The Times He Reinvented Himself as a Literary Novelist, and a Crime Writer, and…
    Most authors fall into a genre slot early in their careers and stay there. Sometimes they make attempts to break out  and write something out of character—but often they fail to redefine themselves, and go back to the well soon enough (King even sketched out a version of this trajectory in the career of Misery‘s fictional writer protagonist Paul Sheldon). King, however, apparently decided one afternoon he wasn’t just a horror writer: he was a literary writer. The result? Stuff like The Body and Lisey’s Story. Later on, King decided he was also a crime fiction writer, gifting us with great novels like The Colorado Kid and Joyland, not to mention crime-horror fusions like the Bill Hodges trilogy and The Outsider. King has also found success in fantasy (The Eyes of the Dragon) and non-fiction (On Writing, Danse Macabre). If, one day, he decides to kill it in epic poetry or space opera, we’ll will be lined up to read those books too.

    Have we forgotten other times King changed his reality?

    The post 10 Times Stephen King Altered Reality appeared first on Barnes & Noble Reads.

     
  • Omar L. Gallaga 3:00 pm on 2019/07/30 Permalink
    Tags: , gwendy's button box, hearts in atlantis, hey he's walkin' there, stephen king, , , ,   

    The Man in Black: The Most Memorable Appearances of Stephen King’s Most Reliable Boogeyman 


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    He’s a shadow, a magician, perhaps a demon. But you must admit, he’s got style.

    Longtime readers of Stephen King’s many novels have encuntered Randall Flagg by many names and in many guises since he first appeared as a major character in 1978’s super-flu book The Stand. He’s been the Dark Man, the Walkin’ Dude, Marten Broadclock, and the Ageless Stranger, among many monikers. All of Flagg’s various personas have this in common, though: they are bad news—shadowy agents of chaos and evil who come to tempt or destroy King’s good-hearted protagonists. Flagg doesn’t always succeed, but he’s never wholly defeated either; more than four decades on, he continues to be a presence in King’s writing and on-screen adaptations, played most recently by Oscar-winner Matthew McConaughey.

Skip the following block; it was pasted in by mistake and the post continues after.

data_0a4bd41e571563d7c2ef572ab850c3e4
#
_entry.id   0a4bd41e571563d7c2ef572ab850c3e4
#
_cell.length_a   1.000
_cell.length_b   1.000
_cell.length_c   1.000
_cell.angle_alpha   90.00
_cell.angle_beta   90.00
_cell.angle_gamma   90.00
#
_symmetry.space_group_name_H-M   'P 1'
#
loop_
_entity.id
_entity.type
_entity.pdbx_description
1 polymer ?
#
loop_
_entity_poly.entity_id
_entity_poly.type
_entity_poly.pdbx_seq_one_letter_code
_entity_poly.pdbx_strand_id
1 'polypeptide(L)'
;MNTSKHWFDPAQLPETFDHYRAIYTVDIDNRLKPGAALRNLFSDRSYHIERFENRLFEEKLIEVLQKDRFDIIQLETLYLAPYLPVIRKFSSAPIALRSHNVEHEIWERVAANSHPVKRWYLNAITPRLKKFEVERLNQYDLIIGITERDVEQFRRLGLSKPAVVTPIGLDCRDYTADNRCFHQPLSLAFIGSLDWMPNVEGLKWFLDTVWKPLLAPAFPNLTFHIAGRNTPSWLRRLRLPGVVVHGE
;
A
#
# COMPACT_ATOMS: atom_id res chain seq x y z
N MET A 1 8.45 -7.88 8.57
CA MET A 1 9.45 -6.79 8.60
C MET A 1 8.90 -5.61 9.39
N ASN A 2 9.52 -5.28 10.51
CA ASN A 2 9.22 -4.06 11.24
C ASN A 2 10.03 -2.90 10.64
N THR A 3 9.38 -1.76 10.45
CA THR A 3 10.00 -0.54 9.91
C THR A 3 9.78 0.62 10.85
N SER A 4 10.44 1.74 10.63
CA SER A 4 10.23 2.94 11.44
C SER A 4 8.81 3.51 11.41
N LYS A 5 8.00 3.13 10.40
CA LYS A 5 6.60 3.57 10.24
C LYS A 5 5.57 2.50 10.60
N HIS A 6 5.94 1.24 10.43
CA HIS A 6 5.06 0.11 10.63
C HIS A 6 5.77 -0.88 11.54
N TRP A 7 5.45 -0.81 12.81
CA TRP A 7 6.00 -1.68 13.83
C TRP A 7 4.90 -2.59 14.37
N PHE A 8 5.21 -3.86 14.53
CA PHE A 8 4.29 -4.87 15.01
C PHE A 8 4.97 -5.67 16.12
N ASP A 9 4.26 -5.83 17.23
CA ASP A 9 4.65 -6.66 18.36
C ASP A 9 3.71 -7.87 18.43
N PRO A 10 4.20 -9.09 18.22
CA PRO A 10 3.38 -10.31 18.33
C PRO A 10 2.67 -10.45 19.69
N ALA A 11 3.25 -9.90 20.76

Here are a few of Flagg’s most memorable appearances:

    The Stand
    While he was alluded to in earlier works by King, The Stand marks Flagg’s coming-out party. He appears even as Captain Trips, a devastating flu virus, reduces the world’s population to a small number of survivors. Flagg, sporting jeans, cowboy boots, and a denim jacket, tempts the weak and evil to journey to Las Vegas in preparation for a Biblical good versus evil battle involving a nuclear warhead and many, many pages of text. Even when he’s ultimately defeated by his opposites in the flock of a good-hearted 108-year-old woman named Mother Abagail, it’s not the end for Flagg, who, in an epilogue added to the 1990 extended edition, reemerges as one “Russell Faraday” on a tropical beach somewhere and begins to assemble a new band of followers.

    The Eyes of the Dragon
    Known here as just “Flagg,” he’s an evil magician providing untrustworthy counsel to the doomed King Roland. It is Flagg’s betrayal that sets in motion the story of this 1986 novel, whoch offers King’s kid-friendly (ish) take on the epic fantasy genre. He murders the queen, poisons the king, and frames the heir to the throne, Prince Peter, for the deed. Trading his jeans for wizard’s robe, Flagg is portrayed as a more traditional, mustache-twirling fantasy villain. At the story’s end, Flagg is defeated, but not killed; he disappears and is pursued by Prince Thomas and his servant Dennis, only to show up many more times in King’s other series of fantasy books…

    The Dark Tower series
    Flagg is a big presence in the many books, comic-book adaptations, and even the film version of King’s sprawling epic fantasy saga, appearing in multiple guises. As Walter, he is the man who has an affair with Roland the Gunslinger’s mother, setting in motion the downfall of the capital city Gilead. The series literally begins with Roland in pursuit of Flagg, hell-bent on a mission of revenge from the very first line: “The man in Black fled across the Desert, and the Gunslinger followed.” Roland will lose his soul and maybe even his sanity in this pursuit for Walter/Flagg, whom he hopes will lead him to the Dark Tower, the nexus of all universes. Over many individual pieces of fiction set in King’s Mid-World, Flagg has appeared as multiple characters, all serving the Crimson King (though originally they weren’t all intended to be the same character, King clarified matters in a revised edition of The Gunslinger published in 2003). As Walter O’Dim, he appears to be killed before he can take over the highest level of The Tower, but it doesn’t stick.